Howard Marks: “The Death of Equities”: A Bull Market’s Dark Prophecy (and Why It Was Wrong)

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In his book Mastering The Market Cycle, Howard Marks discusses a 1979 Business Week article titled “The Death of Equities”. The article highlights how popularity (or lack thereof) of an asset class can be a powerful indicator for future performance. After a decade of poor stock market performance, the article predicted the demise of stocks. Ironically, the article marked the prelude to the greatest bull market in history, proving the point that investors should be cautious of popular assets and seek opportunities in the unpopular.

Here’s an excerpt from the book:

Perhaps the greatest example of the influence of popularity (in reverse) was seen in 1979, and few investors who were around at the time have forgotten it. On August 13 of that year, after almost a decade of painfully poor performance on the part of stocks, Business Week magazine published a cover story entitled “The Death of Equities.” Its conclusion—that stocks were done for—was based on the opposite of everything recommended in this book.

The article cited a litany of reasons why the poor performance of stocks would continue unabated:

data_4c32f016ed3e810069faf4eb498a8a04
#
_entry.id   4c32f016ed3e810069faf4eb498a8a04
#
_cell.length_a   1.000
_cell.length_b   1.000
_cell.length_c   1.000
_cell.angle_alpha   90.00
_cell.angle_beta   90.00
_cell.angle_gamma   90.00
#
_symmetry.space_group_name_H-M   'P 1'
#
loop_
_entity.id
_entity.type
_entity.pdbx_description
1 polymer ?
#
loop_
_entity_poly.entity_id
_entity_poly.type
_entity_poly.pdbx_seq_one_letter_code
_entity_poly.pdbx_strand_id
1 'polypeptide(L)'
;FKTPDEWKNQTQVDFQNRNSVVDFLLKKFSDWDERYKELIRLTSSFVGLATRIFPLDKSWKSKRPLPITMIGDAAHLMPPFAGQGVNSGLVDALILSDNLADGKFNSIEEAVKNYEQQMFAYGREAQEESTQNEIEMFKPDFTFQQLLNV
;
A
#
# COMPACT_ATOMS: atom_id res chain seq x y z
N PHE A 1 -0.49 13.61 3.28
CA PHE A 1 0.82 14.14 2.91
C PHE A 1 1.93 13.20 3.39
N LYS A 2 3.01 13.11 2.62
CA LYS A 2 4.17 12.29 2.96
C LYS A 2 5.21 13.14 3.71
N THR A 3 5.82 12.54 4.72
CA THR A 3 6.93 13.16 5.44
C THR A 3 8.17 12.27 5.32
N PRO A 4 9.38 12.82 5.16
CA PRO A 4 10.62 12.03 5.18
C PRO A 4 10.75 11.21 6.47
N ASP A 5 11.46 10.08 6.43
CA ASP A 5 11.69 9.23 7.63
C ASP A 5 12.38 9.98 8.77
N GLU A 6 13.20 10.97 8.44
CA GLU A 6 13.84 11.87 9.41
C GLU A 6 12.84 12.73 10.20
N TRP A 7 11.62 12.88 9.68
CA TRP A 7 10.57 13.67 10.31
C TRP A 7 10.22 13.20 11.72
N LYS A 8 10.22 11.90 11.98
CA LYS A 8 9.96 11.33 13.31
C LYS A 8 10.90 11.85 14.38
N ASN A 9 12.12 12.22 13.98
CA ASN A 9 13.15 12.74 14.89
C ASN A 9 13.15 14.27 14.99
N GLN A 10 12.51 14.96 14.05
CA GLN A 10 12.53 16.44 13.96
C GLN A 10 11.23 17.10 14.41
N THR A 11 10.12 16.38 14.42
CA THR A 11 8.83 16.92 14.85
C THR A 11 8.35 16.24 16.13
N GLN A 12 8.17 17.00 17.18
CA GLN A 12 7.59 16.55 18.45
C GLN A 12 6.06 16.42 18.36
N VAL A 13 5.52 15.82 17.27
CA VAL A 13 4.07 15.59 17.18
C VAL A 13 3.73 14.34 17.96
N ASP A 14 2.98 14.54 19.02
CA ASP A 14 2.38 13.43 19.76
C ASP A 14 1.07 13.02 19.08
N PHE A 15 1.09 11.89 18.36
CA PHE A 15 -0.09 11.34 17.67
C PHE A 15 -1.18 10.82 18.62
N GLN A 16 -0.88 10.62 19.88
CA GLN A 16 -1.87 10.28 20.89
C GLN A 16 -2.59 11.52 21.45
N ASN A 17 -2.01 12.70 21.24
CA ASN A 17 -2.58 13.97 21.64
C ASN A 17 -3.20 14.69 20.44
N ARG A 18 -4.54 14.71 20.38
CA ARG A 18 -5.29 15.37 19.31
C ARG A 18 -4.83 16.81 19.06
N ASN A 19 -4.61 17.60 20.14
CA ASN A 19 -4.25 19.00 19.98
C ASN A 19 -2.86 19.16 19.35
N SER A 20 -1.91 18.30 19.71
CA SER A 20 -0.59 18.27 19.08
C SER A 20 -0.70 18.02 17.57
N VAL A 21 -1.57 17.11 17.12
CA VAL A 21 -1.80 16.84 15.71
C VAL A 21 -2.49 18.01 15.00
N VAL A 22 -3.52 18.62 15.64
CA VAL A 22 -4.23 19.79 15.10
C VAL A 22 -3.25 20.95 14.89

• Seven million people had given up on investing in stocks.
  • Many other forms of investment had done better.
  • Pension funds were turning to “hard assets” like gold.
  • Inflation had sapped corporations’ ability to increase profits.

It went on:

Even institutions that have so far remained in the financial markets are pouring money into short-term investments and such “alternate equity” investments as mortgage-backed paper, foreign securities, venture capital, leases, guaranteed insurance contracts, indexed bonds, stock options, and futures.

And here was its conclusion:

Today, the old attitude of buying solid stocks as a cornerstone for one’s life savings and retirement has simply disappeared. Says a young U.S. executive: “Have you been to an American stockholders’ meeting lately? They’re all old fogies. The stock market is just not where the action’s at.”

In short, what “The Death of Equities” said was that stocks had become so unpopular that they would never do well again.

It takes a highly simplistic first-level thinker to conclude that poor past performance has led to unpopularity today, which implies poor performance tomorrow.

Rather, the insightful second-level thinker says poor past performance has led to unpopularity today, which implies low prices today, which in turn implies good performance tomorrow.

“The Death of Equities” was published just a few years before—and in essence laid out the entire case for—the 1982 kickoff of the greatest bull market in history.

At the time it was published, the S&P 500 stood at 107, and in March of 2000 it reached 1527. That’s a price gain of more than 14 times, or 13.7% per year for almost 21 years (and those figures ignore dividends, which took the total gain to more than 28 times and the annualized total return to 17.6%).

The lesson is simple: investors should be leery of popular assets. Rather, it’s unpopularity that is the buyer’s friend.

You can find a copy of the book here:

Howard Marks -Mastering The Market Cycle

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